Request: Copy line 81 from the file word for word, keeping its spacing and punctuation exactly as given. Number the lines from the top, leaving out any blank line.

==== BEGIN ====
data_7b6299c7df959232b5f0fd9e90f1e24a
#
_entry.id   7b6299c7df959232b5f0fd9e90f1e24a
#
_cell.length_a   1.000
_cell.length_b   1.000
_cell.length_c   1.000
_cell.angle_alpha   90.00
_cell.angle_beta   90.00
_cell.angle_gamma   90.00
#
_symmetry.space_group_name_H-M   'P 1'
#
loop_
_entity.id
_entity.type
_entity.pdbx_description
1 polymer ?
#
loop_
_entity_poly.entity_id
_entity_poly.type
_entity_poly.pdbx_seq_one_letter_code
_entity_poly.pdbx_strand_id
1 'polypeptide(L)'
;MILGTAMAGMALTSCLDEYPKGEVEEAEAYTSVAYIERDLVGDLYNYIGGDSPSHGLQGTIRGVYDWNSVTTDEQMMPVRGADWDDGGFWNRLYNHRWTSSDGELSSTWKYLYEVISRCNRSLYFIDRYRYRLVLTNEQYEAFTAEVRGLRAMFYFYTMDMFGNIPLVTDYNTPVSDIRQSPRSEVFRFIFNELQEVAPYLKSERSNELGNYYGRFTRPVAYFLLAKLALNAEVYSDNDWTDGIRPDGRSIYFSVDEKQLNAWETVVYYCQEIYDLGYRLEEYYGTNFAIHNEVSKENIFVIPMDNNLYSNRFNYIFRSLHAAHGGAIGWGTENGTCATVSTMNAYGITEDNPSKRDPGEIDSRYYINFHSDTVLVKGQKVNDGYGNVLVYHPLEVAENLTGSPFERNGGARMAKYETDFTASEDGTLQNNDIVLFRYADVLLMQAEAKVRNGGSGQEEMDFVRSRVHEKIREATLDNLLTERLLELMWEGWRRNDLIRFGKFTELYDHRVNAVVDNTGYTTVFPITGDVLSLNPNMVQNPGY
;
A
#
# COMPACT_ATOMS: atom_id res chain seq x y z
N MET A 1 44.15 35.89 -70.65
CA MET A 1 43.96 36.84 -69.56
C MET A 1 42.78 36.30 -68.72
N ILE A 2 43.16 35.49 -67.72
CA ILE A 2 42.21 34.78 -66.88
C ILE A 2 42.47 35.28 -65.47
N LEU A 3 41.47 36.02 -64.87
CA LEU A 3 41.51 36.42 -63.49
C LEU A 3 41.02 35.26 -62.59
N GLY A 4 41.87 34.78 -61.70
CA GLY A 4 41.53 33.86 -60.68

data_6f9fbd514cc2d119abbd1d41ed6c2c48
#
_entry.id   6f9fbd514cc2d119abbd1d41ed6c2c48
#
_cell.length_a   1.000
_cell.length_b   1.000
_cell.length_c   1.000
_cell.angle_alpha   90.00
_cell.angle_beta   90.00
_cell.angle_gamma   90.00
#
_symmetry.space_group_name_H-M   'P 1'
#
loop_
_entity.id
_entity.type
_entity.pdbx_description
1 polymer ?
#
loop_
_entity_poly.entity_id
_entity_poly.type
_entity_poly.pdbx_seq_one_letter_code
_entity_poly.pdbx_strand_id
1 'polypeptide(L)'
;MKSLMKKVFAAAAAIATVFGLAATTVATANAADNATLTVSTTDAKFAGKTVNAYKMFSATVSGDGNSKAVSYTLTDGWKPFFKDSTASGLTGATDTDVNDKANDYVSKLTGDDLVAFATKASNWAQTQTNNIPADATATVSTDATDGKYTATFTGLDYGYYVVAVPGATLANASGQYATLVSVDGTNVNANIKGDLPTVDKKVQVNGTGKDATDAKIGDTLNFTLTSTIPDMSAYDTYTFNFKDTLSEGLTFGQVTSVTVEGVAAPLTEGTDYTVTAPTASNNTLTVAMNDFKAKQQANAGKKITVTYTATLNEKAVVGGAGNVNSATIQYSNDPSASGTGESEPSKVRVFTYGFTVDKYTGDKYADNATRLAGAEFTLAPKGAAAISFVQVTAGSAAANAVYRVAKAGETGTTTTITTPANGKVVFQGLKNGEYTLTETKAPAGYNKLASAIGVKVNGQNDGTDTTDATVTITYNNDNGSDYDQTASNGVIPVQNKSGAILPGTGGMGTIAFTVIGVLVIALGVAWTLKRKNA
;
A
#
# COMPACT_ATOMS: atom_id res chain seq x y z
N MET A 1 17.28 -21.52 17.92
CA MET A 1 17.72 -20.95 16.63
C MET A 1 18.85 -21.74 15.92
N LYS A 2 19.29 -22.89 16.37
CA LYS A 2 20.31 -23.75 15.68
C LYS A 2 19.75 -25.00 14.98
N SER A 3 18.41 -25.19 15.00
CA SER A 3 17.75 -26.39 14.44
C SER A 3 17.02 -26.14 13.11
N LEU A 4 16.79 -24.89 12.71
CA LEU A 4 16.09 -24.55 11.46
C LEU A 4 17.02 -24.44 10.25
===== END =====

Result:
N LEU A 4 16.79 -24.89 12.71